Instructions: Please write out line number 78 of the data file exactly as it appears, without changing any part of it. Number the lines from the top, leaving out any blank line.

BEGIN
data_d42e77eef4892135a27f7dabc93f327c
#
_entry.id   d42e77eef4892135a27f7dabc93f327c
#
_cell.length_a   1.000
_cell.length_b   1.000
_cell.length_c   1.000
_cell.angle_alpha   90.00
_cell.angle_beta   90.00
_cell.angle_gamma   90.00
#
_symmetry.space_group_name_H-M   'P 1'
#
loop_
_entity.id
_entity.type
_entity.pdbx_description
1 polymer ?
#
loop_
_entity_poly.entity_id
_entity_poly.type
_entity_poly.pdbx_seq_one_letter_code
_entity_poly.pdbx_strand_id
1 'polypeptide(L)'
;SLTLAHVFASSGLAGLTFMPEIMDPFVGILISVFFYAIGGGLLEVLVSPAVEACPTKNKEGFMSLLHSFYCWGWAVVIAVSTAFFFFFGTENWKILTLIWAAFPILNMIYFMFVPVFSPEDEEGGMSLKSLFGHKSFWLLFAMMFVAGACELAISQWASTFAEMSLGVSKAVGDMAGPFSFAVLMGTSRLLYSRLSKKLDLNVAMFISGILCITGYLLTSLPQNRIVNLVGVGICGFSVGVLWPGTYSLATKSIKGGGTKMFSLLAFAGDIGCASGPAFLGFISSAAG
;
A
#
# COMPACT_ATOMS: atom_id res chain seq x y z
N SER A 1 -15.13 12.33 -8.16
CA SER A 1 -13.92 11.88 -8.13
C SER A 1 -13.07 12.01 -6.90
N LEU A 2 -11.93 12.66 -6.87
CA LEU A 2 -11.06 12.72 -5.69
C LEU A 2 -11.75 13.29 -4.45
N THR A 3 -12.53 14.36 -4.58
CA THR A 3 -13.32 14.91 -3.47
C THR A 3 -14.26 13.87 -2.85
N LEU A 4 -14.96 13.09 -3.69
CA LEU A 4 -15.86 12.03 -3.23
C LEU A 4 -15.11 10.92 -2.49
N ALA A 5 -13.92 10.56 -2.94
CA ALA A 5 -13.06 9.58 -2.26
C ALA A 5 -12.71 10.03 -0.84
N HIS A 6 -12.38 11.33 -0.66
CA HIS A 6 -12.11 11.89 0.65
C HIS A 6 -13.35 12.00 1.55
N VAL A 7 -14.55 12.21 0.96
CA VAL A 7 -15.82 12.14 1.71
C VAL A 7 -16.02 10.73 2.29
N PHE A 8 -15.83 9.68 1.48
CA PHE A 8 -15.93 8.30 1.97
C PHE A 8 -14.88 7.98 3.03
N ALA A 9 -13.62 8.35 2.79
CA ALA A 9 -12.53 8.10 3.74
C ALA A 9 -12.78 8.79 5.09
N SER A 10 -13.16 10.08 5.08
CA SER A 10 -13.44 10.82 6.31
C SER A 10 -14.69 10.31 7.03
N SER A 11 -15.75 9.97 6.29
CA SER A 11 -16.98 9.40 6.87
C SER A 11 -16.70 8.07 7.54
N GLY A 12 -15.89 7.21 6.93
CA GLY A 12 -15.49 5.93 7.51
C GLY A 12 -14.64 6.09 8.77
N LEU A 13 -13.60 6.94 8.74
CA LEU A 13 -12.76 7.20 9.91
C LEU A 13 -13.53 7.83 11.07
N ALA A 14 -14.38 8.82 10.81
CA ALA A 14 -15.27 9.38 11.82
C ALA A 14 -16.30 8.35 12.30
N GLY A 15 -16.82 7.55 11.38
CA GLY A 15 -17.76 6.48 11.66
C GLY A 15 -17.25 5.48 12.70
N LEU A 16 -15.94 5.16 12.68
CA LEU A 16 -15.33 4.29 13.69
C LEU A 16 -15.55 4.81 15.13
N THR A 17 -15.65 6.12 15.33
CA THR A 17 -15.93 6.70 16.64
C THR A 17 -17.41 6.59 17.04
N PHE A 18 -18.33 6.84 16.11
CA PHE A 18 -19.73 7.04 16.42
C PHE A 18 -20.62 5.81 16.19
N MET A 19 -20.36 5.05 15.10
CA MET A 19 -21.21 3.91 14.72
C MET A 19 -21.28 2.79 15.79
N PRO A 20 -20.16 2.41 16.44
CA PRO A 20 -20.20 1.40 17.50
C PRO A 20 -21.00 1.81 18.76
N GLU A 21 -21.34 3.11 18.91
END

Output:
C LEU A 16 -15.55 4.81 15.13